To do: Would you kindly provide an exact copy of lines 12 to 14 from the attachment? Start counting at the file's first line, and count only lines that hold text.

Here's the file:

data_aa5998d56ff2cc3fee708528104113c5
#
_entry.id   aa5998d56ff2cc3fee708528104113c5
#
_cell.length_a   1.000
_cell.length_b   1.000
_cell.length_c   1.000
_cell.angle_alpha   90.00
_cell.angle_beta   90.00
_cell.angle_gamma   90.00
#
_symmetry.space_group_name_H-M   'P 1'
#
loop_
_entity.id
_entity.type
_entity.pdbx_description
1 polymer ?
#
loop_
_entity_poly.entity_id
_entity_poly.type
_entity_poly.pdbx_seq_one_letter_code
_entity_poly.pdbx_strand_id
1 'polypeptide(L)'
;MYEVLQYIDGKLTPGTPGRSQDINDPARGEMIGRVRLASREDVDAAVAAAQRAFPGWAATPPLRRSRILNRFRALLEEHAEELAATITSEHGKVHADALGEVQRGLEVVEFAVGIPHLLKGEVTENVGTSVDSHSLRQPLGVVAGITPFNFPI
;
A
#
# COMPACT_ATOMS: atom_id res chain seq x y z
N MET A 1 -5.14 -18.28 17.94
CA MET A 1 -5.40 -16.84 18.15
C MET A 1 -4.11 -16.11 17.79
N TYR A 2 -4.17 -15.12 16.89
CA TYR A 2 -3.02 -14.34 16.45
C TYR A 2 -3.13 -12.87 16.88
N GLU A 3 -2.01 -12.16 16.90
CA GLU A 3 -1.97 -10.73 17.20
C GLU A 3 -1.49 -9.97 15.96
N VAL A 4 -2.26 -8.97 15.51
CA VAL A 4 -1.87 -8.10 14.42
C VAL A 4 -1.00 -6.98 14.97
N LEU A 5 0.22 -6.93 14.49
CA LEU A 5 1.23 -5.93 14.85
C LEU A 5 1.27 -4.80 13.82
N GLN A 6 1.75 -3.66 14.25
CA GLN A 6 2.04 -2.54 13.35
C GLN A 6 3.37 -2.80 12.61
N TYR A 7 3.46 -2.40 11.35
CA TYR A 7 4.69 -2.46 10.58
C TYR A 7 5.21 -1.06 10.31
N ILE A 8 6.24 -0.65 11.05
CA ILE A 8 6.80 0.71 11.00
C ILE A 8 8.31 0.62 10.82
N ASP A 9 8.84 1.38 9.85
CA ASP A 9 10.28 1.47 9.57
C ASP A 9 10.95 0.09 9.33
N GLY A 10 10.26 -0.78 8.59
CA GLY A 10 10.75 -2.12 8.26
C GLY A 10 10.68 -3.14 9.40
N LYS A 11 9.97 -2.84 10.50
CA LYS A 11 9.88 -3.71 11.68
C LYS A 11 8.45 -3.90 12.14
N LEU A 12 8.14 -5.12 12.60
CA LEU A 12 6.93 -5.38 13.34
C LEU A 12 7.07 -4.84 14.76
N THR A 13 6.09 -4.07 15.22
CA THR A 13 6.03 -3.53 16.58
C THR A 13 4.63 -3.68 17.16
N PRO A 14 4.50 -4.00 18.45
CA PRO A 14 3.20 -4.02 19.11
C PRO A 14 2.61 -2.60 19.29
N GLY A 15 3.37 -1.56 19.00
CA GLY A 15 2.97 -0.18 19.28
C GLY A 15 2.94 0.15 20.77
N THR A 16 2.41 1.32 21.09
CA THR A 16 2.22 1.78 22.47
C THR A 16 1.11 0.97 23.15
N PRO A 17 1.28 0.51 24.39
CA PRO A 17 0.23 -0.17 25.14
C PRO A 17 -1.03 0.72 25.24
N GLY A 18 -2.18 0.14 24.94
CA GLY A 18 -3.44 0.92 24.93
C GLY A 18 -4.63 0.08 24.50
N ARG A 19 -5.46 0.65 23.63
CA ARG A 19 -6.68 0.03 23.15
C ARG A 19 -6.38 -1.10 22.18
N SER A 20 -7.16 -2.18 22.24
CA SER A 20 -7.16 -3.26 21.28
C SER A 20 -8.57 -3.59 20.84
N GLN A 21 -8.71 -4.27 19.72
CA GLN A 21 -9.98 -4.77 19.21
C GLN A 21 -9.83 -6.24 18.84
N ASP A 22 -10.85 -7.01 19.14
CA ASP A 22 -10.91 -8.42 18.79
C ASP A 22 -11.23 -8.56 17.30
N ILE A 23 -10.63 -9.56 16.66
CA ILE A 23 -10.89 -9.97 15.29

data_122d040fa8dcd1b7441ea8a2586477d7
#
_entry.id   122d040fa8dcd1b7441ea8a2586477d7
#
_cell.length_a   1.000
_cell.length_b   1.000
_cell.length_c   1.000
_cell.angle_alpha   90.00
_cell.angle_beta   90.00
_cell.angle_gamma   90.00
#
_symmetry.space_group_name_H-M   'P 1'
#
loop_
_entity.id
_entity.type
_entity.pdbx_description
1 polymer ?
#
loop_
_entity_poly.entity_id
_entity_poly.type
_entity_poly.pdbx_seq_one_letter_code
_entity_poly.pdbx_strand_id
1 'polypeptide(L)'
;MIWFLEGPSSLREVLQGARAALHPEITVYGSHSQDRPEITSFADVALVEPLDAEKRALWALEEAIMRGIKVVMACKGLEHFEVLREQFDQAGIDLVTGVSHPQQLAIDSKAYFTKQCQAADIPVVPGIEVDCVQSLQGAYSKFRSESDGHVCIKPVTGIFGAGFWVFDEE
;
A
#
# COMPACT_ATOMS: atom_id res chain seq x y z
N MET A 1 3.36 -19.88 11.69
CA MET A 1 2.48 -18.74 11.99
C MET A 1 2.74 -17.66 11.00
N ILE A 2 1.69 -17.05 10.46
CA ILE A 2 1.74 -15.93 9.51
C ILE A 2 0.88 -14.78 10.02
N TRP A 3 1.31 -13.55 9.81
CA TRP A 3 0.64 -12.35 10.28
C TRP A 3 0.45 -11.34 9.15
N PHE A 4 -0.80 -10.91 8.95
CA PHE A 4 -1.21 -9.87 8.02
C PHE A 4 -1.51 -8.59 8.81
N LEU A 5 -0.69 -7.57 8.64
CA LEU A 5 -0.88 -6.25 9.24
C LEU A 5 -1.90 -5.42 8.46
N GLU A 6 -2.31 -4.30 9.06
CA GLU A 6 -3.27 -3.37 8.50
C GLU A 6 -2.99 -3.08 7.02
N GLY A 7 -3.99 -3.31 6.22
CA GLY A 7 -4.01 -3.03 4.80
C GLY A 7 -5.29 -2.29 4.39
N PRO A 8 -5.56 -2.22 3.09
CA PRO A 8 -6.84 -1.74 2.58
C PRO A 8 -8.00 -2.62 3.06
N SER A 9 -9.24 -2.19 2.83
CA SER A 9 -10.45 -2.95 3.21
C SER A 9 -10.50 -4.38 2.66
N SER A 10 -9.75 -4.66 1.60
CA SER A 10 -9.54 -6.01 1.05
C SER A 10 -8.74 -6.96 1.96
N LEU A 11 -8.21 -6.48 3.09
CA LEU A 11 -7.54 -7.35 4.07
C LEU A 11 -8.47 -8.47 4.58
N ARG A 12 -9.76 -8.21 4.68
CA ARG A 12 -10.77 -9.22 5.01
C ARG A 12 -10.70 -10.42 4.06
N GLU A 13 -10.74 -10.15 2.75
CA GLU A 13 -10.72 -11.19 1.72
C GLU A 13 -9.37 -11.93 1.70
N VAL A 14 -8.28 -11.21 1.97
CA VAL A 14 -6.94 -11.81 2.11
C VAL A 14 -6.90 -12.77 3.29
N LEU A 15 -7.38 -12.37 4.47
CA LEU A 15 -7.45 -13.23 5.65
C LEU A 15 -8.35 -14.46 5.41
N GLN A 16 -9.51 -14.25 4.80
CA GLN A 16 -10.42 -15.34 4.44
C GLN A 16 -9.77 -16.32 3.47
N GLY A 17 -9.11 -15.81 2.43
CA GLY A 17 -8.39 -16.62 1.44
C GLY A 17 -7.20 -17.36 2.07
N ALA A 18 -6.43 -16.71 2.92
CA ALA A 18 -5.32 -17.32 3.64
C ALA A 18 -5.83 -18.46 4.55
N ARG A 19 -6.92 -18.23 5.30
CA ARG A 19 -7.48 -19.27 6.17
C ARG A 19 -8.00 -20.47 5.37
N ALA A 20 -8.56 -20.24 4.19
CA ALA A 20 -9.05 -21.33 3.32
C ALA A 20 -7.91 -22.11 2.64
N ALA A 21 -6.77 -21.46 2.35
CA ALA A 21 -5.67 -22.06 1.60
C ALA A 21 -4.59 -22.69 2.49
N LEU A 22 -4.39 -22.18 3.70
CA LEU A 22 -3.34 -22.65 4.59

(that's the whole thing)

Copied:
_symmetry.space_group_name_H-M   'P 1'
#
loop_